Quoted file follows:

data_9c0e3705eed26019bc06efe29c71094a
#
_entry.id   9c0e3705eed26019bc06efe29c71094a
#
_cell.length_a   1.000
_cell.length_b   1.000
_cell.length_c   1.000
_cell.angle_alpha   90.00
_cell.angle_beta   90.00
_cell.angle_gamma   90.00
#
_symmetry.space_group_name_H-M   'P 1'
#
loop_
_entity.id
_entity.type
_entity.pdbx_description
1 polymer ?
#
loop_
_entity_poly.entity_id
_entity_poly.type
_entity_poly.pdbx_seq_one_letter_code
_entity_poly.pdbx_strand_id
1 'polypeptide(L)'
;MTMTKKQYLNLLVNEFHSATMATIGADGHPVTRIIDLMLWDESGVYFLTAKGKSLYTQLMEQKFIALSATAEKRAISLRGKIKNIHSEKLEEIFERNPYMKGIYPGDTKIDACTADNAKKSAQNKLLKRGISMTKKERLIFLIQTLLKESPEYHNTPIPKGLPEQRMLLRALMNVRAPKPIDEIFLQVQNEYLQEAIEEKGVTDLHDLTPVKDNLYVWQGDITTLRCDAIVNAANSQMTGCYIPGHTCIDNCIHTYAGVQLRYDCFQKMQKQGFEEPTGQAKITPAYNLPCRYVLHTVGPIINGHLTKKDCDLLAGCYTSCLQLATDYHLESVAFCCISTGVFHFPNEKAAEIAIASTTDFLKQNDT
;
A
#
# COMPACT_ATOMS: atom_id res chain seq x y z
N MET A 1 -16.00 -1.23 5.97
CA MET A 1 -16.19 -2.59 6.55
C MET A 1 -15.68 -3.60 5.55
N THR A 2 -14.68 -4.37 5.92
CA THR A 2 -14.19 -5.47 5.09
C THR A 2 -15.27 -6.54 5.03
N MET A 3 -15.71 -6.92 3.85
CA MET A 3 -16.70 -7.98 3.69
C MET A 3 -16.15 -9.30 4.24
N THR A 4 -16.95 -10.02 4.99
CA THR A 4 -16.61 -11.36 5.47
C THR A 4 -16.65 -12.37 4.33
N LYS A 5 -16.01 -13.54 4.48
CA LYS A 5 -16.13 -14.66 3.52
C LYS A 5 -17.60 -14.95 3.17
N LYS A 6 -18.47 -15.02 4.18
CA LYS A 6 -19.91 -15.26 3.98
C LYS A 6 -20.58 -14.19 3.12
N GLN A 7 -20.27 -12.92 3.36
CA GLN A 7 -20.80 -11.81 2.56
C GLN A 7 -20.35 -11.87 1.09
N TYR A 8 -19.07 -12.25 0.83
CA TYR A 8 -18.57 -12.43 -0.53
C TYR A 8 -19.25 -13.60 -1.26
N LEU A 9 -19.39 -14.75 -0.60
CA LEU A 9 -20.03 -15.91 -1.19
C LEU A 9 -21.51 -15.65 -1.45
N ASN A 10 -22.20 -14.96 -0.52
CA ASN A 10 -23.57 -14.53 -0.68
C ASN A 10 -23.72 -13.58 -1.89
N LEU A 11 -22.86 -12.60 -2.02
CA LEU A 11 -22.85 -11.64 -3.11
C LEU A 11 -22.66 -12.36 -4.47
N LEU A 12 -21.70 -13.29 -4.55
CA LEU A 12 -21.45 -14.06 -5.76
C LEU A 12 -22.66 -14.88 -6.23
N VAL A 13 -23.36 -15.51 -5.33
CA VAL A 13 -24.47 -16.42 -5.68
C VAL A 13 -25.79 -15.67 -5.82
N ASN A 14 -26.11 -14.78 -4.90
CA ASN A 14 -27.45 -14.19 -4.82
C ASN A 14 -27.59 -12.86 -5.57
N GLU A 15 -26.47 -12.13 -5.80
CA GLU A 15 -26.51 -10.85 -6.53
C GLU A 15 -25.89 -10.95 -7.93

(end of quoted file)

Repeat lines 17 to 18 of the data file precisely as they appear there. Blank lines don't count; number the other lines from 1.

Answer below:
_entity.pdbx_description
1 polymer ?